Thursday, October 20, 2005

Don't Stop The Heavin'

Here is my two-word review of Chicago's first World Series in more than four decades: Don't care.

I was born a Cubs fan. While I'm not one of those people whose favorite teams are the Cubs and whoever is playing the White Sox, South Side baseball means nothing to me. Whatever tiny bit of appeal it had disappeared when the wrecking ball brought down the old Comiskey Park. That place had some character, sort of like a gritty, seedy, rotting version of Wrigley Field. The new ballpark is devoid of character; even Bruce Springsteen couldn't give it any spirit (especially from my vantage point in the upper deck). The park's nickname since a corporate sponsor took over, "the Cell," just makes me think of prison, not a place I want to go (though I once visited Stateville in Joliet on a college field trip, coincidentally during the last season the Sox played at the old Comiskey).

But even worse than the generic, soulless venue is the team's latest choice of music. "Don't Stop Believin'" by Journey? Yuck. Journey was one of my parents' favorite bands in the early 1980s. My parents generally had decent taste in music, but I couldn't stand Journey then and I can't stand them now. And to think that I was criticizing the Cubs for still using Van Halen's "Jump"--the Journey song is even older! How about "Don't Stop The Bleedin'?" If Steve Perry got cut onstage, that's what I would have said. Not that I would have been anywhere near a stage with Journey on it. I'm just kidding; I don't really wish any ill will on Perry personally, although I would quickly change my mind if he showed up at my house to perform an extended version of "Lovin', Touchin', Squeezin'"--even my dad faded that song out halfway through the interminable "na-nas" when he recorded the LP onto a cassette tape.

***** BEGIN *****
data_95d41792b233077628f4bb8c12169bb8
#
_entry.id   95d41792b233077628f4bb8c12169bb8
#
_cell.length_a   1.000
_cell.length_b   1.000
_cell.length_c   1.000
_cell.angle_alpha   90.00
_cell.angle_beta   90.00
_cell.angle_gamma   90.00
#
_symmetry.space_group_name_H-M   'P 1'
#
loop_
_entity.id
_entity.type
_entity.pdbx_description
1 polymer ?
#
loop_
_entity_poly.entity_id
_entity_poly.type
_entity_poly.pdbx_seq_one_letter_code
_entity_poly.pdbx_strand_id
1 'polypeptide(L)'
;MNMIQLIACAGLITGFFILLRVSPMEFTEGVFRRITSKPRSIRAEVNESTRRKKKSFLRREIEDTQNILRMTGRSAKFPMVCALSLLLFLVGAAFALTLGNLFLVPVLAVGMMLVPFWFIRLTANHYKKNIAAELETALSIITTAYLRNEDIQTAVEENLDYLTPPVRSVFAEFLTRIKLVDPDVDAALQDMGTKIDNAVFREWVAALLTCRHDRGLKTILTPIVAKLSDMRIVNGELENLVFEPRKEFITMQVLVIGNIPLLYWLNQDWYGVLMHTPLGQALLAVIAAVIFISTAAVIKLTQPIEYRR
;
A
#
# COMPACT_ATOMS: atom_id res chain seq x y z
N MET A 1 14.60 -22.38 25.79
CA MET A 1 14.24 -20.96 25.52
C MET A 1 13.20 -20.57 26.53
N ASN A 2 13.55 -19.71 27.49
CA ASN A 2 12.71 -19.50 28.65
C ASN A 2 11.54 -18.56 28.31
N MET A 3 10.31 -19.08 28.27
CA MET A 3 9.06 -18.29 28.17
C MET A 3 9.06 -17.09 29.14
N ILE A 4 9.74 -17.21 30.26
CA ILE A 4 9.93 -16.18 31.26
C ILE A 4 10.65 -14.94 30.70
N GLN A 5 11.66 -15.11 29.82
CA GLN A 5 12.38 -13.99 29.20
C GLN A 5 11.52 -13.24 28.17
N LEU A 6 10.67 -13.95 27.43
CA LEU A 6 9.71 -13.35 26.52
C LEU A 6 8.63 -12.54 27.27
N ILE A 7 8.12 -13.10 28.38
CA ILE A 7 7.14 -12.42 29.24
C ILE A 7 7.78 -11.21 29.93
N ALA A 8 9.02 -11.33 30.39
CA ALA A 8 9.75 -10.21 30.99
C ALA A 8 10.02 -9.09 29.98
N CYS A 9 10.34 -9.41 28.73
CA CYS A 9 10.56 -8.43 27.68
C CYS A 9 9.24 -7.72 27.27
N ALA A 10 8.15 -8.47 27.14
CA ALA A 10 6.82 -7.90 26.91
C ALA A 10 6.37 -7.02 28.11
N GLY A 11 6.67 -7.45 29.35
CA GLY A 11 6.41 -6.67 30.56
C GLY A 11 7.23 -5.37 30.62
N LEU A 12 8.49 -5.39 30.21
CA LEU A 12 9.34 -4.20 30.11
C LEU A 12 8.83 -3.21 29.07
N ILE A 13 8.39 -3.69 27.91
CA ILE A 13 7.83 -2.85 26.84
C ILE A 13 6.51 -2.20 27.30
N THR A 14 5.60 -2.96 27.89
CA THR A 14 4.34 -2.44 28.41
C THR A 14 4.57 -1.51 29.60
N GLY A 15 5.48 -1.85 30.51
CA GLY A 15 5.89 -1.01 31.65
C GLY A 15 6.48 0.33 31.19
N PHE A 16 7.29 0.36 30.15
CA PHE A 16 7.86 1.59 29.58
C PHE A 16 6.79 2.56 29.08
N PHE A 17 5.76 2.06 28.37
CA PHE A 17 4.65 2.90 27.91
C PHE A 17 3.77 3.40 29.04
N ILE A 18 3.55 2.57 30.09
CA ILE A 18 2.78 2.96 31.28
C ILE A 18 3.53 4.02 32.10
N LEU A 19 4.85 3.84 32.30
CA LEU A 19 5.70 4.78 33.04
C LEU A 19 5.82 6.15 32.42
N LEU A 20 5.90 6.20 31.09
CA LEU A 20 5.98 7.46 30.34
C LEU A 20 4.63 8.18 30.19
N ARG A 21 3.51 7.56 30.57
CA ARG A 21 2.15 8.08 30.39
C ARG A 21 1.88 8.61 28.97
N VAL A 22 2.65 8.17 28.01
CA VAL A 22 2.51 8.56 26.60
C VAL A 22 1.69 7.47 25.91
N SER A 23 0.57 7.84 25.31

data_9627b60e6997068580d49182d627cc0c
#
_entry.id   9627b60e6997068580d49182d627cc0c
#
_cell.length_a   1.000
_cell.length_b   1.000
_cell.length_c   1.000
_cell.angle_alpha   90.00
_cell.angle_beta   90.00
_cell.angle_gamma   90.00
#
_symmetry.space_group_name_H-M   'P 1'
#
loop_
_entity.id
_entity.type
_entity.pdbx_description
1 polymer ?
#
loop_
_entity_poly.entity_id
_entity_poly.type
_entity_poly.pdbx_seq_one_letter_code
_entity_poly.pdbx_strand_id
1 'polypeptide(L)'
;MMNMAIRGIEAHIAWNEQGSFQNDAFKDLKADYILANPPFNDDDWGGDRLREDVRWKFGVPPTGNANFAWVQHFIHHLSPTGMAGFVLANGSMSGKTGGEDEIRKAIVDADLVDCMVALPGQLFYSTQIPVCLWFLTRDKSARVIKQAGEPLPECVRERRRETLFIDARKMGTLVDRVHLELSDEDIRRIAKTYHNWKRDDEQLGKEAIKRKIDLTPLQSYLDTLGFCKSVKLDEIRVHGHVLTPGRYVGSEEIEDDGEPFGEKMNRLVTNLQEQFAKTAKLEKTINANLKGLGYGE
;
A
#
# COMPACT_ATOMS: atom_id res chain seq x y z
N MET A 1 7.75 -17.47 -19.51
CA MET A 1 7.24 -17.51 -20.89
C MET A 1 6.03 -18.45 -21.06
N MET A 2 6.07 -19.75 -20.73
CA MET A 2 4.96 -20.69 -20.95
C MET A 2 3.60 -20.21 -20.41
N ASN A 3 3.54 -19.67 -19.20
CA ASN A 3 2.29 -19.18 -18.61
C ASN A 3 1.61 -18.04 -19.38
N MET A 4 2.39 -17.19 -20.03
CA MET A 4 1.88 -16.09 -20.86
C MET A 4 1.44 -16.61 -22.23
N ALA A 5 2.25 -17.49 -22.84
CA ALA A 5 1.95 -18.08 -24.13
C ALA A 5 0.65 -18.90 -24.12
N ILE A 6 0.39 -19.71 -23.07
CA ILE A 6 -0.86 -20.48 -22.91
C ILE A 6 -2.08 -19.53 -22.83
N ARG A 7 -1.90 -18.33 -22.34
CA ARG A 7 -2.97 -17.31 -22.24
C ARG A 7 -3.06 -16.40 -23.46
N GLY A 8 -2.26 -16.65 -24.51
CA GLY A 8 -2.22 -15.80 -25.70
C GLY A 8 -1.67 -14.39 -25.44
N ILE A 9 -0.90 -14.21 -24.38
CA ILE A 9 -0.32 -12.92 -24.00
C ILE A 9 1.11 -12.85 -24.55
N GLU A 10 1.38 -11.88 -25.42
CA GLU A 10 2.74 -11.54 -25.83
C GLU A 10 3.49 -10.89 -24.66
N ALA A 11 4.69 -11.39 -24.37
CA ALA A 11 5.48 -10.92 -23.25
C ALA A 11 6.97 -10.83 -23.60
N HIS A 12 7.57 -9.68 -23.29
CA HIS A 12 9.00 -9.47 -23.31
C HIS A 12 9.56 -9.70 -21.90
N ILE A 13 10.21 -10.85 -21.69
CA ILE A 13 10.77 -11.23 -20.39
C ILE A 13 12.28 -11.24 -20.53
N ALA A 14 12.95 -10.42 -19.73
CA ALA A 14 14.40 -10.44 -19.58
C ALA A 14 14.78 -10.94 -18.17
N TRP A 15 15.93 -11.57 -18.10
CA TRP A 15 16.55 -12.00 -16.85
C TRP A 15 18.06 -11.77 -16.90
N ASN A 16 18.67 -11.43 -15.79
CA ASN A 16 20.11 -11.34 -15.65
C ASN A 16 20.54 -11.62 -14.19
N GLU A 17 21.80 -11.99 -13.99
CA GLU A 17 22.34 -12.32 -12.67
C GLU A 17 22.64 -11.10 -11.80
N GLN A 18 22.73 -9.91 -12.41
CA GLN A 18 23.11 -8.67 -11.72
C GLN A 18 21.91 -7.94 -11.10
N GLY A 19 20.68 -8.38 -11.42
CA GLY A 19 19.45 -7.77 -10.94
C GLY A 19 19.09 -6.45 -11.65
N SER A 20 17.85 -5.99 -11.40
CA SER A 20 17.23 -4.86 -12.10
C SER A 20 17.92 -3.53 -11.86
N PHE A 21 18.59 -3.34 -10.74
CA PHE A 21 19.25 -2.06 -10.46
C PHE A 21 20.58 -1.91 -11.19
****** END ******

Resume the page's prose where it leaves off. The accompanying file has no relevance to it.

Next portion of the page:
There is only one thing at all redeeming about the White Sox choosing this song. While most of us associate Journey with San Francisco ("my city by the Bay"), "Don't Stop Believin'" was written by Perry, Neal Schon, and Chicago native Jonathan Cain. Despite this connection with Chicago, however, the song still sucks. Thanks a lot, MTV.

UPDATE 10/21/2005 - Famous Chicago radio guy and Sox fan Steve Dahl agrees. But at least it isn't disco!

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